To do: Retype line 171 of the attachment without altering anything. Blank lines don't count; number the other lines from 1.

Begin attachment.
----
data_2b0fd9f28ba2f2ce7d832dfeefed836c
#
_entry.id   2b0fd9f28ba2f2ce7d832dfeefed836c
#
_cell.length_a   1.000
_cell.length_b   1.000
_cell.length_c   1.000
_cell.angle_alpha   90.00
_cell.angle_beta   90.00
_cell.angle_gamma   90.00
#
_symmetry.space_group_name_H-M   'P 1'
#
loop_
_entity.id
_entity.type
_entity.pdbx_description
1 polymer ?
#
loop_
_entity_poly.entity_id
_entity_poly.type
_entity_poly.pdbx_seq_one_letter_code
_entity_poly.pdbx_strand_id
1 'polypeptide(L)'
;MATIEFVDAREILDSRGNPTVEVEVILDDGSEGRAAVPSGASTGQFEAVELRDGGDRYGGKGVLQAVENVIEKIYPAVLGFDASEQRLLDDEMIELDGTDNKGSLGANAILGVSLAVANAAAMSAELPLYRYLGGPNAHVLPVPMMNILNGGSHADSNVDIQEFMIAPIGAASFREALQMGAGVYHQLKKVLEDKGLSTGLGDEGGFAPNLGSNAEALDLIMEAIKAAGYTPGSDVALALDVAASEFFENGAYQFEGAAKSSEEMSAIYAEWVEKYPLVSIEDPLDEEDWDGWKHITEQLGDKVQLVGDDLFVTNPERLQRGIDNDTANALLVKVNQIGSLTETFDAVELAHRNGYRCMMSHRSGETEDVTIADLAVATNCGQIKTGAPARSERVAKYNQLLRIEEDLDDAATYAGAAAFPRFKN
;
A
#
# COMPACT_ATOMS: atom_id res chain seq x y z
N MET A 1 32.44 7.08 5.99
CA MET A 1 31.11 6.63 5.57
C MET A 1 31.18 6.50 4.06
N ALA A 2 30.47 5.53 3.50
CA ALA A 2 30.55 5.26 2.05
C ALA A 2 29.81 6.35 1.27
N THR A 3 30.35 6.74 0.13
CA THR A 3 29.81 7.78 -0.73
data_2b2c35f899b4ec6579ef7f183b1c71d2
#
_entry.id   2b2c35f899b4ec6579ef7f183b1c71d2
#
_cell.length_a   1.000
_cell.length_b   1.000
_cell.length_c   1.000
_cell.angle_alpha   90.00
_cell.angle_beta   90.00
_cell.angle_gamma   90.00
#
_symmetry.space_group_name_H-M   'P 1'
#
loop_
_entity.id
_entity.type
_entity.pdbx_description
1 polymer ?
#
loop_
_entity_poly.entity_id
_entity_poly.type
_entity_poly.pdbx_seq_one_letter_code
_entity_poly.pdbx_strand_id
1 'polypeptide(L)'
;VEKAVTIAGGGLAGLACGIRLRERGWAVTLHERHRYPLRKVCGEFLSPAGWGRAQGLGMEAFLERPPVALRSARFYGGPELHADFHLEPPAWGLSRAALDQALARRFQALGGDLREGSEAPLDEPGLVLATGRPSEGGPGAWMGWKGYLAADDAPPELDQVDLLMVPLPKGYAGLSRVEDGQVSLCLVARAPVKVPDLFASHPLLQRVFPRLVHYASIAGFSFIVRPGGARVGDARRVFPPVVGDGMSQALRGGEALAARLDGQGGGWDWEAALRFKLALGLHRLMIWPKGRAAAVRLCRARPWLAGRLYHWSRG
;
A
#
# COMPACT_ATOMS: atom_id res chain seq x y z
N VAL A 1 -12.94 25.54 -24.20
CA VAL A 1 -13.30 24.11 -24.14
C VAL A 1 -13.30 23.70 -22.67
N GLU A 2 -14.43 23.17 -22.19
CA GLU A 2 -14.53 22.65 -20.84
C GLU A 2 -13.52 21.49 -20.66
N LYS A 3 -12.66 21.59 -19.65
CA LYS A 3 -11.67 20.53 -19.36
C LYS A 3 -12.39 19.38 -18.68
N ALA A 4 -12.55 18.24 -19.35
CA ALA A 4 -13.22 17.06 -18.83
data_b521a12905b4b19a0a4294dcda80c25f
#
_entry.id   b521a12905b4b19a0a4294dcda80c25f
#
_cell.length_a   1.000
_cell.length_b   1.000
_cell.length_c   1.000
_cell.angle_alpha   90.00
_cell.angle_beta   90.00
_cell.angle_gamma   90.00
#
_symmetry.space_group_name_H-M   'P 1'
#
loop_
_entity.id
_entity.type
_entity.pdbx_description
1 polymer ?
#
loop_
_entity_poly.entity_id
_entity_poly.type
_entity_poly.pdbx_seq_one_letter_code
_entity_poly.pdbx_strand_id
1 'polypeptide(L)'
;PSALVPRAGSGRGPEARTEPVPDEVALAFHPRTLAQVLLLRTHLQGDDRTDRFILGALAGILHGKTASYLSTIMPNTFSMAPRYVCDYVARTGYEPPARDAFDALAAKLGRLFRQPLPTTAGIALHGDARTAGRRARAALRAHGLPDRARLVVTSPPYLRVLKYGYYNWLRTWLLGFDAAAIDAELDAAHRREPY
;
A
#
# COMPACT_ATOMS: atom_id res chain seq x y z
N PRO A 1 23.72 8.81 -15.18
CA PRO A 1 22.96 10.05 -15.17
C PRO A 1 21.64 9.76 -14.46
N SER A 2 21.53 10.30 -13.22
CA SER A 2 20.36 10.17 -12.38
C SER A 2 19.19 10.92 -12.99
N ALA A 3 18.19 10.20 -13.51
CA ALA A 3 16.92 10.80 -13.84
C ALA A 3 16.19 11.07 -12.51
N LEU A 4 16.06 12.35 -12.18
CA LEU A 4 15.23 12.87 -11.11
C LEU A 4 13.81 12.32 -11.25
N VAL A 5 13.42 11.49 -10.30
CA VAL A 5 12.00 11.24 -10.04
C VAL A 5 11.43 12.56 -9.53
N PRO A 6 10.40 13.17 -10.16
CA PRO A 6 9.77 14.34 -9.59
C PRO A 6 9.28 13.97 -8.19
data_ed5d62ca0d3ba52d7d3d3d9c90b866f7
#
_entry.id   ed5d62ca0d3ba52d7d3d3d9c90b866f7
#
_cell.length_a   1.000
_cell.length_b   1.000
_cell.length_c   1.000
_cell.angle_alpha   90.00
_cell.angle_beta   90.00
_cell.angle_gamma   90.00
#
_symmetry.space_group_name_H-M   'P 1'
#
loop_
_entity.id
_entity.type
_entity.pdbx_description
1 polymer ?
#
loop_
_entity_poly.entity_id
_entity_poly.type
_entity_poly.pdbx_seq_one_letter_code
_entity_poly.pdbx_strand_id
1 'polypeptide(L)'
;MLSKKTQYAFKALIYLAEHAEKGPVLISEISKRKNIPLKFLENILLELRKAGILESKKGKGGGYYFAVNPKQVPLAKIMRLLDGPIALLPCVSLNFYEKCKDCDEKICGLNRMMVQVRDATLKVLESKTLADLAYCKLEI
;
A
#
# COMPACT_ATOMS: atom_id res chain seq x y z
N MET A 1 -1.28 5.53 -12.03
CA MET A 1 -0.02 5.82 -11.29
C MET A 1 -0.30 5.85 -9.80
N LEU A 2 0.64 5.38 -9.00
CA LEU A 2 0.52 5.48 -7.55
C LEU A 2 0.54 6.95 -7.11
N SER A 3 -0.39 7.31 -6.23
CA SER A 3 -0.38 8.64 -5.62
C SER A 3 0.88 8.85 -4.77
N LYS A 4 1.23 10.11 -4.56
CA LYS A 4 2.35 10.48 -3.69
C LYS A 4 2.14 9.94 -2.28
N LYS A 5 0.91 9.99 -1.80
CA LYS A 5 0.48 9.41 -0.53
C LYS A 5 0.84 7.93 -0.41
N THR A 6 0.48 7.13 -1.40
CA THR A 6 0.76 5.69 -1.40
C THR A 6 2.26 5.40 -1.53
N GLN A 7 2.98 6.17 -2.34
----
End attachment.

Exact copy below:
CA LYS A 5 0.48 9.41 -0.53